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NYS Art Collectors Under Scrutiny for Taxes on Shipped Art

Anchin AlertMarch 2, 2016Sharon Ackerman, Director, Tax Controversy Services Group
NYS Art Collectors Under Scrutiny for Taxes on Shipped Art

Law enforcement and tax authorities have been closely investigating electronic records and tax returns for the buying and selling of art in New York State. Art collectors and intermediaries have come under close scrutiny as to whether they have been paying taxes, maintaining shipping records and providing invoices during the sales process.

For some, these tax bills have come as a shock. In one case, a lawyer had come forward about a "seven-figure" tax bill he received for arranging a viewing of a multimillion dollar painting. The painting was brought from Europe to New York State and the lawyer was listed as the contact person on the invoice. He was also served the tax bill for the transaction. After proving only to be the intermediary, he was at no fault for the amount due. However, others have not been as lucky.

Authorities are investigating a wide range of transactions and some are unknowingly being served tax bills. People who have recently moved to New York are receiving taxes on shipped art along with people who are shipping personal property through New York.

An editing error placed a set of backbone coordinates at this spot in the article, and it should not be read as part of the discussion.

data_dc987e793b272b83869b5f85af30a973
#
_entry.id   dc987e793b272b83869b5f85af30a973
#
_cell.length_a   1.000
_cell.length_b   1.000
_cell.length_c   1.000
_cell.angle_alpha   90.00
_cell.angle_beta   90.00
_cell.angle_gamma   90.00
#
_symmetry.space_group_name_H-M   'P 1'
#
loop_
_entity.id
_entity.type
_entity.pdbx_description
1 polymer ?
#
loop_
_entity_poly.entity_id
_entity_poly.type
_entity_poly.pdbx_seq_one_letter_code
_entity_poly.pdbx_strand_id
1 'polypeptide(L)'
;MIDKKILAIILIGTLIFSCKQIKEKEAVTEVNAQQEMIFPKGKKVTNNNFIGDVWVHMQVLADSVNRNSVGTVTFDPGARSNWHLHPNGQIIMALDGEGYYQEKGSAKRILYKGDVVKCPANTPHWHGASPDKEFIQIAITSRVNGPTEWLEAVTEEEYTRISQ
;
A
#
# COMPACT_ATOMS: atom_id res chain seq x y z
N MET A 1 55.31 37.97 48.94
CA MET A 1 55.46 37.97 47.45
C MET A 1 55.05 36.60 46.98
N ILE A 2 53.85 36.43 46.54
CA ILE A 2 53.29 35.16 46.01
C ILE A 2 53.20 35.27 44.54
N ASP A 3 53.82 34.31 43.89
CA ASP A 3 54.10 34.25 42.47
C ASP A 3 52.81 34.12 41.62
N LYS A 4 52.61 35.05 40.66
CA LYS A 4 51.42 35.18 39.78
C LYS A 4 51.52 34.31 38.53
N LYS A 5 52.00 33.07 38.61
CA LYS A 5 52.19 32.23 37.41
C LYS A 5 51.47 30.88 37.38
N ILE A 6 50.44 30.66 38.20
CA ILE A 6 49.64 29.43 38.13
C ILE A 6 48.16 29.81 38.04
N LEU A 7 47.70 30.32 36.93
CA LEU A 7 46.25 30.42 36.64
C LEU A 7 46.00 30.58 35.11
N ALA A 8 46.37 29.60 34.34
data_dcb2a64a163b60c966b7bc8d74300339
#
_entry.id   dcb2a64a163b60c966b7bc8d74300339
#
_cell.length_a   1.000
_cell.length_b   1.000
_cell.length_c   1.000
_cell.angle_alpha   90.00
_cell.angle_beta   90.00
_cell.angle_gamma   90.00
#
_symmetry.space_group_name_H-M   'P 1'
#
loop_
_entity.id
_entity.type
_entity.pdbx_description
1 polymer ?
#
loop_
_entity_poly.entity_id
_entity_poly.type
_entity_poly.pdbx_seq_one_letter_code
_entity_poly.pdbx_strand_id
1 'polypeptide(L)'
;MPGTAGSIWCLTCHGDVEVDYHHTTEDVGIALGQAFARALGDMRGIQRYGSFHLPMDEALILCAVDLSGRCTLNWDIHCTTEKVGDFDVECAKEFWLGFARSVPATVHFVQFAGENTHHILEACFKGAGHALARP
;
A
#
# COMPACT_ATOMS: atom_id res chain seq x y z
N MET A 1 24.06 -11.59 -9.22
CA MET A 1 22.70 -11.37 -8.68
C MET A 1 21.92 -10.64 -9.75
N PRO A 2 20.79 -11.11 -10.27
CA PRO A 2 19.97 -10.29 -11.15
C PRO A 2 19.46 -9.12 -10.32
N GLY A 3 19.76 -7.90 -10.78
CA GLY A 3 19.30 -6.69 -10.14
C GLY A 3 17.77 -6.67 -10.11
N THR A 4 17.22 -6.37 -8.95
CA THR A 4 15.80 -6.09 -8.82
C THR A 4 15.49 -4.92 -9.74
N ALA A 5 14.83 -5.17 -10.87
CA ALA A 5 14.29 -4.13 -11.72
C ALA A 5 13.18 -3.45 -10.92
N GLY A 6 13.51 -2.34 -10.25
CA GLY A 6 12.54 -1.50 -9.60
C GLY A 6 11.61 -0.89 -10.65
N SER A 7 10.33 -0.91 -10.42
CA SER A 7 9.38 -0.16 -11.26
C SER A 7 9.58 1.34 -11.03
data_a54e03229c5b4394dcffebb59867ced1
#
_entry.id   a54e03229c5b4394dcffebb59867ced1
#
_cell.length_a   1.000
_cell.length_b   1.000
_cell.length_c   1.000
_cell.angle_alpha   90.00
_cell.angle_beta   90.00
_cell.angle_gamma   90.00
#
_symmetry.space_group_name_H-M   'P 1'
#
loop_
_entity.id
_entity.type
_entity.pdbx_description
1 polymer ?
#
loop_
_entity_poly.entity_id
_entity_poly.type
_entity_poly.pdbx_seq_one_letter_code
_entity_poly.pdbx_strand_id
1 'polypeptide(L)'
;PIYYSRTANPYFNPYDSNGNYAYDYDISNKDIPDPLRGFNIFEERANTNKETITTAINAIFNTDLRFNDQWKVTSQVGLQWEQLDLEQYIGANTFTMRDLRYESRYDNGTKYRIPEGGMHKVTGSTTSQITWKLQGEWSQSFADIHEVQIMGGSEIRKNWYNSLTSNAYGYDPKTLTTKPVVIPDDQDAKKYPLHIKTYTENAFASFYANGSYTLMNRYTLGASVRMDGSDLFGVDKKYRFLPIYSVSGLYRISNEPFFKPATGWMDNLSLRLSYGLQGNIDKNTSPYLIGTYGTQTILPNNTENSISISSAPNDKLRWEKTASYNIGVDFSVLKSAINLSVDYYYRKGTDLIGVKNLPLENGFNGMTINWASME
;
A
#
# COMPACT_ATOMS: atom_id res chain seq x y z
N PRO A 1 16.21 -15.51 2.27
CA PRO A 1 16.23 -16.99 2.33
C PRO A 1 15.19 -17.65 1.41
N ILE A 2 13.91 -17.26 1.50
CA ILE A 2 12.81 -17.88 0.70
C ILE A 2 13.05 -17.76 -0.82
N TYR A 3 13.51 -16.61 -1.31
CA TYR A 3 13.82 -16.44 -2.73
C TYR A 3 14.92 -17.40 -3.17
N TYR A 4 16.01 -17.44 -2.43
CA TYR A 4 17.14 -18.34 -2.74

In New York City, the "first use" or sale of a work of art will be subjected to an 8.875% tax. For example, if a Manhattan resident were to purchase a $10 million work of art from a gallery in Paris and ship it home to Manhattan, he would be subject to an $887,500 sales tax in New York State. There are a few loopholes that a well-seasoned art collector may utilize but they can only hope to postpone these taxes, once the art enters New York State, the collector will be expected to pay.

Investigations have revealed behind-the-scenes transactions designed to avoid tax. Art collectors may be subject to investigation if they possess valuable art, have repeat transactions or New York addresses.

For more information, please contact your Anchin Relationship Partner or Sharon Ackerman, Director in Anchin’s Tax Controversy Services Group, at 212.840.3456.

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